A RWE assessment will take into account the evidence generated to date, along with an assessment of NHS or wider health care interest, and will broadly asses innovations on the following criteria:
• Unmet need assessed by relative priority nationally including assessment of potential health gain
• Affordability assessed by available resources and appropriate economic assessment (ROI)
• Feasibility assessed by likely ease of spread, including technical and operational elements.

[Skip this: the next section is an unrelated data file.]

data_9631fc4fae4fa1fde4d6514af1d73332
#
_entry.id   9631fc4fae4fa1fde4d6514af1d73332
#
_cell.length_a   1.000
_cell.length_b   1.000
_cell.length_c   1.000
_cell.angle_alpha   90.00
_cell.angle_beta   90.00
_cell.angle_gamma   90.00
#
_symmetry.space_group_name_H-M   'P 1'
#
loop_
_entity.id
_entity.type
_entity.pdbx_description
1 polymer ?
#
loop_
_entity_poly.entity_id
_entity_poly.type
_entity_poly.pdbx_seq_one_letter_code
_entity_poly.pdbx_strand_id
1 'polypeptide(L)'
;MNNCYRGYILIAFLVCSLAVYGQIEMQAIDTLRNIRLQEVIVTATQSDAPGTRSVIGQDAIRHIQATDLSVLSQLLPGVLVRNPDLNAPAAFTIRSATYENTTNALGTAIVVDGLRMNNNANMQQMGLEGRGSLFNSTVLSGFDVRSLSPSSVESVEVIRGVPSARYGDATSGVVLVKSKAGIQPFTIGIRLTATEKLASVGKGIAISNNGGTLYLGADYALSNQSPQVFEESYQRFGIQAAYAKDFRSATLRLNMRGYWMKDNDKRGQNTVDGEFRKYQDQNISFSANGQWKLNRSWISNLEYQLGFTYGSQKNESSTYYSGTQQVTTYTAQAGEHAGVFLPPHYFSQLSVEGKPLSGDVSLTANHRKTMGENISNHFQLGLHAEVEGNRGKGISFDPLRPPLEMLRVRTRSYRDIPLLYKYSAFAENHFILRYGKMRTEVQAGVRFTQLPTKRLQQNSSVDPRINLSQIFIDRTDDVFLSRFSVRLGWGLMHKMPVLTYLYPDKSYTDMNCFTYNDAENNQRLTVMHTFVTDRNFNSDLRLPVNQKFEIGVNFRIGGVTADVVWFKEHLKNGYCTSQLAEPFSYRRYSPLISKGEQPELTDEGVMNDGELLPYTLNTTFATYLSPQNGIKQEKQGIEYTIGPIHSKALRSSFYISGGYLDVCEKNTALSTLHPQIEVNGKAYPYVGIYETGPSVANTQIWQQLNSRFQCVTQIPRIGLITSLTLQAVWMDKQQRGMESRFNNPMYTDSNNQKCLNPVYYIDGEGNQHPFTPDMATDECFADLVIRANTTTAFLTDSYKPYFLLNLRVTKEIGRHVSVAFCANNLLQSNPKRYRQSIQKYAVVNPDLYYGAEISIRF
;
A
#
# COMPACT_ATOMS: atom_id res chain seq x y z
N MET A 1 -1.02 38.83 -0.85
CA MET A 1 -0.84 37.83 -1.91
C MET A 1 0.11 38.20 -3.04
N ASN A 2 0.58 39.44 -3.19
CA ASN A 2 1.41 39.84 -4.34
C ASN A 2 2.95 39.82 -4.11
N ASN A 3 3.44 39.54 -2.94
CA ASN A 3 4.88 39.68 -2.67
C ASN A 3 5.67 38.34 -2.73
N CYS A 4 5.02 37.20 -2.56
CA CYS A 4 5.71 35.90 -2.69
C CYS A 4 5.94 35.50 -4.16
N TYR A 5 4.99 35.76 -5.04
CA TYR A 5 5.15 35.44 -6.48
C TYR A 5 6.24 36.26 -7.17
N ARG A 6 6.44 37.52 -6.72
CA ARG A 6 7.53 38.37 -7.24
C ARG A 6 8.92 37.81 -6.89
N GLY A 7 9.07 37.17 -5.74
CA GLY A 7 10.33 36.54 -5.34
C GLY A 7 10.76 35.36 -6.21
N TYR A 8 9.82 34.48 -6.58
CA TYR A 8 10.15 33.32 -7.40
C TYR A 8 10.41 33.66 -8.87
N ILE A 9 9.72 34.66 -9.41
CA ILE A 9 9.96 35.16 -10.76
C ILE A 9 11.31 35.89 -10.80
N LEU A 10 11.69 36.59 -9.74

If a product is not of sufficient priority or cannot be afforded, even if health benefits could be gained, there is little or no point in undertaking a RWE. To do so is one cause of pilot-itis. Other causes include undertaking an incomplete, poorly considered or poorly executed RWE.
There are already pockets of excellence in RWE across the AHSN Network – for example Oxford AHSN has a strength in cardiovascular disease, and a history of impactful RWE work in this space. Similarly in Yorkshire, with expertise in Point of Care diagnostics, we can see high value work impacting on spread and adoption at pace and scale.